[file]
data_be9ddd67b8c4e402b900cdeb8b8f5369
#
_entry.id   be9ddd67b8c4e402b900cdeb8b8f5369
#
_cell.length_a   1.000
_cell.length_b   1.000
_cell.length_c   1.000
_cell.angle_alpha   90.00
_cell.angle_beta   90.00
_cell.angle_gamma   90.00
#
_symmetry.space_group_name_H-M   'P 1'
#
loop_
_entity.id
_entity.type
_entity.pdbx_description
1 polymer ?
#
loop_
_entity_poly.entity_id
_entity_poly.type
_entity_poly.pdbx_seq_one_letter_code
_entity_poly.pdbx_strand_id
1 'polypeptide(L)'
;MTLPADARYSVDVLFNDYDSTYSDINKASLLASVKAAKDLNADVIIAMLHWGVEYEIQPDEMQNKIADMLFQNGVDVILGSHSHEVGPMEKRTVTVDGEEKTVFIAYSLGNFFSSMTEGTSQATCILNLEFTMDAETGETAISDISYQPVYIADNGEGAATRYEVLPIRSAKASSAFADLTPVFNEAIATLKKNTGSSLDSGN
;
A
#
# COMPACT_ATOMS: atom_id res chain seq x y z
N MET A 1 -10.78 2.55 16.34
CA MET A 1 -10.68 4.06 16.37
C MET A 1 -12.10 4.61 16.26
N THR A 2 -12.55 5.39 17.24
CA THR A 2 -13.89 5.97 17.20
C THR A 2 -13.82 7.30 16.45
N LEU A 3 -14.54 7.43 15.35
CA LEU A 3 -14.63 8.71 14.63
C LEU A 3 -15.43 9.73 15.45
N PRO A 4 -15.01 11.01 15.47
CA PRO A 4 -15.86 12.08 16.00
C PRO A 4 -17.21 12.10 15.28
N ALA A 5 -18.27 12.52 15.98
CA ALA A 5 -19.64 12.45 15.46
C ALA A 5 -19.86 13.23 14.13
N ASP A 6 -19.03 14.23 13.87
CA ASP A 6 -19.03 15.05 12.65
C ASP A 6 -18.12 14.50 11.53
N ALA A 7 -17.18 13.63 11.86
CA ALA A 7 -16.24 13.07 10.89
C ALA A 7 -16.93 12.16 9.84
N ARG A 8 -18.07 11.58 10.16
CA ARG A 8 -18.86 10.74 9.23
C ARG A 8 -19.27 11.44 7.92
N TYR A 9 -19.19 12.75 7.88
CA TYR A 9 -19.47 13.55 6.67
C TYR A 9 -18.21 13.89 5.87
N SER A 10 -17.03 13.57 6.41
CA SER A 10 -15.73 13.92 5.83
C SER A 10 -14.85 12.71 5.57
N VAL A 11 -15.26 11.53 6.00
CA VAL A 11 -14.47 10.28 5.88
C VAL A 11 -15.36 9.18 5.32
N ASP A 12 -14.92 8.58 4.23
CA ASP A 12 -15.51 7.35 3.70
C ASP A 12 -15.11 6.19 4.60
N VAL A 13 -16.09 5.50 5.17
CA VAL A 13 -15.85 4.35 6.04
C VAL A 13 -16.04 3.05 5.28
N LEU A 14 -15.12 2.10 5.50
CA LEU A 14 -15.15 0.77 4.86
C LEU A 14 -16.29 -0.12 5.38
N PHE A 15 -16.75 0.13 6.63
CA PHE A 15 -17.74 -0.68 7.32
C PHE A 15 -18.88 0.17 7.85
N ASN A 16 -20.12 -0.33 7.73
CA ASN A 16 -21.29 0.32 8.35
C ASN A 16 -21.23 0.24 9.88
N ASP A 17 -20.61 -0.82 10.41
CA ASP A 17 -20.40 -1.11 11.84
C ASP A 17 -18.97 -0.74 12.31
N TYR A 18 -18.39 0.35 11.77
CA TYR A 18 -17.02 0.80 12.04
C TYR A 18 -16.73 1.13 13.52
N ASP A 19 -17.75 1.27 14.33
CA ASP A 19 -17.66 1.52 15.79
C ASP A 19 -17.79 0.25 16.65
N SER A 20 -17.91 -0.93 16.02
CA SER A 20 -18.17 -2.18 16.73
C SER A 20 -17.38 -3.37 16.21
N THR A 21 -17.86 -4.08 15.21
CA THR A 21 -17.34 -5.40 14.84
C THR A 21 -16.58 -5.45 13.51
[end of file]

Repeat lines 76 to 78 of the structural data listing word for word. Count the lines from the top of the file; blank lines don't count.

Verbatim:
N ASN A 16 -20.12 -0.33 7.73
CA ASN A 16 -21.29 0.32 8.35
C ASN A 16 -21.23 0.24 9.88